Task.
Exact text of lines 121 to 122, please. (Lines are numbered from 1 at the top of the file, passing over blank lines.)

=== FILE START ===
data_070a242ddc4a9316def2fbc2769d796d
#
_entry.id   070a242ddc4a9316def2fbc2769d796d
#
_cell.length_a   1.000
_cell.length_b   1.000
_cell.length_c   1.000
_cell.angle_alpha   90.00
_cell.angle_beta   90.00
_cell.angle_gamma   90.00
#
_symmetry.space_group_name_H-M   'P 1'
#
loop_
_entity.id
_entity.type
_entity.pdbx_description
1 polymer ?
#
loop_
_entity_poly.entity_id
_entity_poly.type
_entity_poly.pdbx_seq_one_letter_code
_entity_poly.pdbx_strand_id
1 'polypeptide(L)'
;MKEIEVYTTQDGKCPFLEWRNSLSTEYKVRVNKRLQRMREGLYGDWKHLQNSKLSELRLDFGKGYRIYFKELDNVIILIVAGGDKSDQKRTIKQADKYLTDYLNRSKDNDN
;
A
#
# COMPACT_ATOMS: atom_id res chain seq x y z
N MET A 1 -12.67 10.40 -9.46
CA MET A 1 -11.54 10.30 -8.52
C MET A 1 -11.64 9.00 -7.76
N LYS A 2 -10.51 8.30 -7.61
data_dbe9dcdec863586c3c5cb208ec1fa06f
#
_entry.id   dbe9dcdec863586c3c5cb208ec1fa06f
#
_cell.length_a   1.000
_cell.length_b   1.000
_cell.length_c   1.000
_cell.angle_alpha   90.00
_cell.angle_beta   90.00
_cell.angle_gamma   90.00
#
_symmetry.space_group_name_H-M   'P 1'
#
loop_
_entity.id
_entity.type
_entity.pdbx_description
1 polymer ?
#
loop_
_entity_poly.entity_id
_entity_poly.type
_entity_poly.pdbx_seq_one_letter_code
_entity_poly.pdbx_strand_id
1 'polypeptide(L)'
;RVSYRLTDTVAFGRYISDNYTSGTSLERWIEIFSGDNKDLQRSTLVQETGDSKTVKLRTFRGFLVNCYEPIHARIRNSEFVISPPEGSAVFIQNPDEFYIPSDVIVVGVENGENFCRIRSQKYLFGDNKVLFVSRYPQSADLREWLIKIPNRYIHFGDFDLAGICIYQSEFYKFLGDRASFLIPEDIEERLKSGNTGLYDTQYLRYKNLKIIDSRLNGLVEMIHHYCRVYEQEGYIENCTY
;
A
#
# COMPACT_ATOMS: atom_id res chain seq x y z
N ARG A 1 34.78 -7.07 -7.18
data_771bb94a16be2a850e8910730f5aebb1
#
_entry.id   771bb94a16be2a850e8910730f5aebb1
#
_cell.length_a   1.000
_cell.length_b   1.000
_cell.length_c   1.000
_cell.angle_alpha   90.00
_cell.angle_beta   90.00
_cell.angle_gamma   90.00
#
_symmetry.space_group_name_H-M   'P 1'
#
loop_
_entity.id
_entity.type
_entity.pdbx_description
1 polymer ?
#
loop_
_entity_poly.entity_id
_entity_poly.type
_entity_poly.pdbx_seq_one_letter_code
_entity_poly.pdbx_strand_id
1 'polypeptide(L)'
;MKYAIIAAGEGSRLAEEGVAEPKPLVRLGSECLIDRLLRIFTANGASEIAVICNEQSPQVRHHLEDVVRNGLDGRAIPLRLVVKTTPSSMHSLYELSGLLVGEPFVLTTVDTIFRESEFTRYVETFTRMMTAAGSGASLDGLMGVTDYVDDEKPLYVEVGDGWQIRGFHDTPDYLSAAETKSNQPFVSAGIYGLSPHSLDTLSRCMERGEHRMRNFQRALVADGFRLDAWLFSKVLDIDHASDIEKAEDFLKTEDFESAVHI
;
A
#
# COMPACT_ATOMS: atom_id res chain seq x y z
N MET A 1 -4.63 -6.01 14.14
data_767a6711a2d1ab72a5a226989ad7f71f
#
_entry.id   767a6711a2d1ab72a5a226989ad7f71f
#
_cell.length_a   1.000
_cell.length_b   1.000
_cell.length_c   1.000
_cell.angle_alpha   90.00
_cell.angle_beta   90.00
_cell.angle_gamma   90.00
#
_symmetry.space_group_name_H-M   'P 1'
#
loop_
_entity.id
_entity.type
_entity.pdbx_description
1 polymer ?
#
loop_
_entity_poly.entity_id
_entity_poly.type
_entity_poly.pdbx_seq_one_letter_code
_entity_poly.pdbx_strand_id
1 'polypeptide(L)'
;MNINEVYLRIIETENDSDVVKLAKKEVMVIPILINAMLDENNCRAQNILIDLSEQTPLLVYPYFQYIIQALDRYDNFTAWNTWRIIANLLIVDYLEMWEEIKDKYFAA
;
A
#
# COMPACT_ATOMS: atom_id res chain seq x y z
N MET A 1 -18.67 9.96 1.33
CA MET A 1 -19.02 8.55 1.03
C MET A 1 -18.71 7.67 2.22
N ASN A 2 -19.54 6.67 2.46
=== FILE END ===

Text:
1 'polypeptide(L)'
;MNINEVYLRIIETENDSDVVKLAKKEVMVIPILINAMLDENNCRAQNILIDLSEQTPLLVYPYFQYIIQALDRYDNFTAWNTWRIIANLLIVDYLEMWEEIKDKYFAA